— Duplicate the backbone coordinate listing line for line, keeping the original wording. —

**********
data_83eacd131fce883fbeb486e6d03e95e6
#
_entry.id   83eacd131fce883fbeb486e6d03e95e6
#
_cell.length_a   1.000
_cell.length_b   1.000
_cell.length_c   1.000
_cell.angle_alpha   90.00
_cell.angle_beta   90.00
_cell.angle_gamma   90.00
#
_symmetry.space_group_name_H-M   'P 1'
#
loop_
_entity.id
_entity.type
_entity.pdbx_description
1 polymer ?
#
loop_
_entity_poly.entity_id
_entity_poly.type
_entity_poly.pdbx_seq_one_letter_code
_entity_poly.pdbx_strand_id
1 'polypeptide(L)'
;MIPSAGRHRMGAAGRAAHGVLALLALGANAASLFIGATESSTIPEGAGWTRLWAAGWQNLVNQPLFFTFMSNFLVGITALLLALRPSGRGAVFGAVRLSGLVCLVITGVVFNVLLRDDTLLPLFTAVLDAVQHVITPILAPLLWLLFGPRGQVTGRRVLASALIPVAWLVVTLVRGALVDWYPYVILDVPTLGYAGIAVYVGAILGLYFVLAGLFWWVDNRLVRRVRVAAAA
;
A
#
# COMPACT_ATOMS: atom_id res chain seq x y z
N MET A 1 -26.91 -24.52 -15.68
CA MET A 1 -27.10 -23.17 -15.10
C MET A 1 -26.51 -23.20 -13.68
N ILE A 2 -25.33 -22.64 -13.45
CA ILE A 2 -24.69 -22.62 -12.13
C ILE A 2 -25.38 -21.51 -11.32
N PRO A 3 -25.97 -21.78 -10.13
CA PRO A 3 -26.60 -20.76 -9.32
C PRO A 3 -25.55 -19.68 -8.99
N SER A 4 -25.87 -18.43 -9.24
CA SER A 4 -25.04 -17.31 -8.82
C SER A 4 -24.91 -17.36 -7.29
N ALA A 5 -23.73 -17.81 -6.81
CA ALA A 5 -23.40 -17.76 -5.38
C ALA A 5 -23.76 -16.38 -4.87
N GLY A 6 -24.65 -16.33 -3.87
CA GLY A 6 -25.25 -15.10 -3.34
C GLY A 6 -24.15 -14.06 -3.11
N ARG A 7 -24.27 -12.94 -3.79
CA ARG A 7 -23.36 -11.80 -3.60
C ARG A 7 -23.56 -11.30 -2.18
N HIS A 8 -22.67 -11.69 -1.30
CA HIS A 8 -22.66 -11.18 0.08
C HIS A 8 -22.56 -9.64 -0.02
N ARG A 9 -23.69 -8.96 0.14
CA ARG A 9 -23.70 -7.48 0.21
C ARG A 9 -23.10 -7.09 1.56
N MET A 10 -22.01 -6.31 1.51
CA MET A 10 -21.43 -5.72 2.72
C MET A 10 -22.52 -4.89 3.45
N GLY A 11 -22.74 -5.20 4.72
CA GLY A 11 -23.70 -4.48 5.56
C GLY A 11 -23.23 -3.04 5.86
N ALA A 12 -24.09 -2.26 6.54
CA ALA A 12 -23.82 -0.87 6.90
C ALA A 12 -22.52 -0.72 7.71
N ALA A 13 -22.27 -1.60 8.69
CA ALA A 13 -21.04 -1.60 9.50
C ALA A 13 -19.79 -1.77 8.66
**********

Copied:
data_83eacd131fce883fbeb486e6d03e95e6
#
_entry.id   83eacd131fce883fbeb486e6d03e95e6
#
_cell.length_a   1.000
_cell.length_b   1.000
_cell.length_c   1.000
_cell.angle_alpha   90.00
_cell.angle_beta   90.00
_cell.angle_gamma   90.00
#
_symmetry.space_group_name_H-M   'P 1'
#
loop_
_entity.id
_entity.type
_entity.pdbx_description
1 polymer ?
#
loop_
_entity_poly.entity_id
_entity_poly.type
_entity_poly.pdbx_seq_one_letter_code
_entity_poly.pdbx_strand_id
1 'polypeptide(L)'
;MIPSAGRHRMGAAGRAAHGVLALLALGANAASLFIGATESSTIPEGAGWTRLWAAGWQNLVNQPLFFTFMSNFLVGITALLLALRPSGRGAVFGAVRLSGLVCLVITGVVFNVLLRDDTLLPLFTAVLDAVQHVITPILAPLLWLLFGPRGQVTGRRVLASALIPVAWLVVTLVRGALVDWYPYVILDVPTLGYAGIAVYVGAILGLYFVLAGLFWWVDNRLVRRVRVAAAA
;
A
#
# COMPACT_ATOMS: atom_id res chain seq x y z
N MET A 1 -26.91 -24.52 -15.68
CA MET A 1 -27.10 -23.17 -15.10
C MET A 1 -26.51 -23.20 -13.68
N ILE A 2 -25.33 -22.64 -13.45
CA ILE A 2 -24.69 -22.62 -12.13
C ILE A 2 -25.38 -21.51 -11.32
N PRO A 3 -25.97 -21.78 -10.13
CA PRO A 3 -26.60 -20.76 -9.32
C PRO A 3 -25.55 -19.68 -8.99
N SER A 4 -25.87 -18.43 -9.24
CA SER A 4 -25.04 -17.31 -8.82
C SER A 4 -24.91 -17.36 -7.29
N ALA A 5 -23.73 -17.81 -6.81
CA ALA A 5 -23.40 -17.76 -5.38
C ALA A 5 -23.76 -16.38 -4.87
N GLY A 6 -24.65 -16.33 -3.87
CA GLY A 6 -25.25 -15.10 -3.34
C GLY A 6 -24.15 -14.06 -3.11
N ARG A 7 -24.27 -12.94 -3.79
CA ARG A 7 -23.36 -11.80 -3.60
C ARG A 7 -23.56 -11.30 -2.18
N HIS A 8 -22.67 -11.69 -1.30
CA HIS A 8 -22.66 -11.18 0.08
C HIS A 8 -22.56 -9.64 -0.02
N ARG A 9 -23.69 -8.96 0.14
CA ARG A 9 -23.70 -7.48 0.21
C ARG A 9 -23.10 -7.09 1.56
N MET A 10 -22.01 -6.31 1.51
CA MET A 10 -21.43 -5.72 2.72
C MET A 10 -22.52 -4.89 3.45
N GLY A 11 -22.74 -5.20 4.72
CA GLY A 11 -23.70 -4.48 5.56
C GLY A 11 -23.23 -3.04 5.86
N ALA A 12 -24.09 -2.26 6.54
CA ALA A 12 -23.82 -0.87 6.90
C ALA A 12 -22.52 -0.72 7.71
N ALA A 13 -22.27 -1.60 8.69
CA ALA A 13 -21.04 -1.60 9.50
C ALA A 13 -19.79 -1.77 8.66